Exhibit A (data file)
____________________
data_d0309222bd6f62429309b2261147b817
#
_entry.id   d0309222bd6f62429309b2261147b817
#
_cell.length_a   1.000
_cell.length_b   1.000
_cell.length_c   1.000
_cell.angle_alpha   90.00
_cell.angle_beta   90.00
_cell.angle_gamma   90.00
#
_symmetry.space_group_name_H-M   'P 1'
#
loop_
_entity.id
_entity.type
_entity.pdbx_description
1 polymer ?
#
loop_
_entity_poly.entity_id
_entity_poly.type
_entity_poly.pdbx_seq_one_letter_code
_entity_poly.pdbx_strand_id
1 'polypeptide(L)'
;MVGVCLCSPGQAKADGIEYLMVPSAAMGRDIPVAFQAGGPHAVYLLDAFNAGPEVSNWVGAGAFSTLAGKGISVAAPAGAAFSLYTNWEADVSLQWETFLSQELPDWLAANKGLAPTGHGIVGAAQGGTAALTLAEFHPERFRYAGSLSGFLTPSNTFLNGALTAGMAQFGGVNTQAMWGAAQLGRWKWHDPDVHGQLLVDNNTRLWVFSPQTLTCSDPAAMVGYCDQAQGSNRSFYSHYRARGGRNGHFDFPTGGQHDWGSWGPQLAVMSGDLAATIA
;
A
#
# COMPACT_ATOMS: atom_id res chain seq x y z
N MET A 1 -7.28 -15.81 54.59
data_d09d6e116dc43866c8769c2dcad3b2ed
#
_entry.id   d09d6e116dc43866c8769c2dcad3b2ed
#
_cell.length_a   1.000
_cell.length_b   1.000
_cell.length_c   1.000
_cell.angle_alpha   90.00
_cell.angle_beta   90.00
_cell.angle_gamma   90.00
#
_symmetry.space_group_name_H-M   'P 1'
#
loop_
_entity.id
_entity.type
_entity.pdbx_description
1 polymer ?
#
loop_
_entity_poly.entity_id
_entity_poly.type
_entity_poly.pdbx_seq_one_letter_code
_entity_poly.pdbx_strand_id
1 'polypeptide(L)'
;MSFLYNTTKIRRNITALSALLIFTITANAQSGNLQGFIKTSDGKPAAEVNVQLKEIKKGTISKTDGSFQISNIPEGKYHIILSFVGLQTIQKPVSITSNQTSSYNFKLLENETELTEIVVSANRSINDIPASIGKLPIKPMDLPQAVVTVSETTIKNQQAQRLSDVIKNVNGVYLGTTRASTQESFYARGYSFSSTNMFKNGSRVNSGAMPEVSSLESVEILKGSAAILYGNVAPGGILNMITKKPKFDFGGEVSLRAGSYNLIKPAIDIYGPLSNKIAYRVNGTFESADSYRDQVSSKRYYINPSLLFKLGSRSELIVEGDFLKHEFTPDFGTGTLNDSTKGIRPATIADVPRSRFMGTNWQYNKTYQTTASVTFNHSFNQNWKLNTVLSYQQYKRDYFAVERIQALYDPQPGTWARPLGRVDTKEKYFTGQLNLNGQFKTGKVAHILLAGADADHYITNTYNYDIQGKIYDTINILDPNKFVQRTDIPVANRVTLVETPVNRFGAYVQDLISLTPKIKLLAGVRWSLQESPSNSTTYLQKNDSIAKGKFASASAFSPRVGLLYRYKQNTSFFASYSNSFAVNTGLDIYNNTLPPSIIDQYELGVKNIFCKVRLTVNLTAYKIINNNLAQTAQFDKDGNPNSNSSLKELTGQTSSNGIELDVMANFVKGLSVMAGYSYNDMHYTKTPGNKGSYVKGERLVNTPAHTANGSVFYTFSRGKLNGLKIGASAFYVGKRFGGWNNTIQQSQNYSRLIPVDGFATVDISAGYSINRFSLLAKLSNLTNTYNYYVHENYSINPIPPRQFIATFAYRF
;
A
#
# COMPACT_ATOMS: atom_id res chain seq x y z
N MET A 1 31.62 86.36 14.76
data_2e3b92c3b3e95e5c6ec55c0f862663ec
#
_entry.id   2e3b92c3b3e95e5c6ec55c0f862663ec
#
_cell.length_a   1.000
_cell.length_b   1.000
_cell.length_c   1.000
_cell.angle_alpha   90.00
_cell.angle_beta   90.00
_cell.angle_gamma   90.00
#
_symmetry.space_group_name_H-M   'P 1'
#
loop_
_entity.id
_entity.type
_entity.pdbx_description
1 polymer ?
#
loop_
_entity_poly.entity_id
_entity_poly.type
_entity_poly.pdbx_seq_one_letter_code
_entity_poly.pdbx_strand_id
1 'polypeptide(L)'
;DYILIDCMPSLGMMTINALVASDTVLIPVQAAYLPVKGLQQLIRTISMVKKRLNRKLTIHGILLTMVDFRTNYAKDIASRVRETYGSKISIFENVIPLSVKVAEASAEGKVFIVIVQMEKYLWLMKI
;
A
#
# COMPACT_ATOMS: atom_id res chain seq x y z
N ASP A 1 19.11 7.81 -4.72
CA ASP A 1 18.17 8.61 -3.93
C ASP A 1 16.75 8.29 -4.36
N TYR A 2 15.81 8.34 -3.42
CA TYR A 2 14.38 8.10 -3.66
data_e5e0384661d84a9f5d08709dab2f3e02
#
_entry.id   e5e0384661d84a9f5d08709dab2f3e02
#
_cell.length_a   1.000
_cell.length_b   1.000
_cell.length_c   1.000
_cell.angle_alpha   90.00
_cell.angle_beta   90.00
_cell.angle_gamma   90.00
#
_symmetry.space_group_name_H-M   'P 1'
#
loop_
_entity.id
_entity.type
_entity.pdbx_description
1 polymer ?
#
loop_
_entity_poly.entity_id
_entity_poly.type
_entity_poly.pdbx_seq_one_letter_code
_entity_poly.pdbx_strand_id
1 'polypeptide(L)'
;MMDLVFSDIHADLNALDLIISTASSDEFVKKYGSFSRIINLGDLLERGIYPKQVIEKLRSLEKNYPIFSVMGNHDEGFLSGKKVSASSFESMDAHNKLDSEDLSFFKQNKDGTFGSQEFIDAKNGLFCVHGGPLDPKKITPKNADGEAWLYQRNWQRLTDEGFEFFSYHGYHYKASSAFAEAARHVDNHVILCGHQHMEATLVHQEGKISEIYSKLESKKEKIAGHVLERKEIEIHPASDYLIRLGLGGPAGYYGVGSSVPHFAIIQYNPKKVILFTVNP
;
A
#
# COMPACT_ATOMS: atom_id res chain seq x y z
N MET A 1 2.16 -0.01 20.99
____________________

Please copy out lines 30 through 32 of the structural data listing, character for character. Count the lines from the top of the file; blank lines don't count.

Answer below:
# COMPACT_ATOMS: atom_id res chain seq x y z
N MET A 1 -7.28 -15.81 54.59
data_d09d6e116dc43866c8769c2dcad3b2ed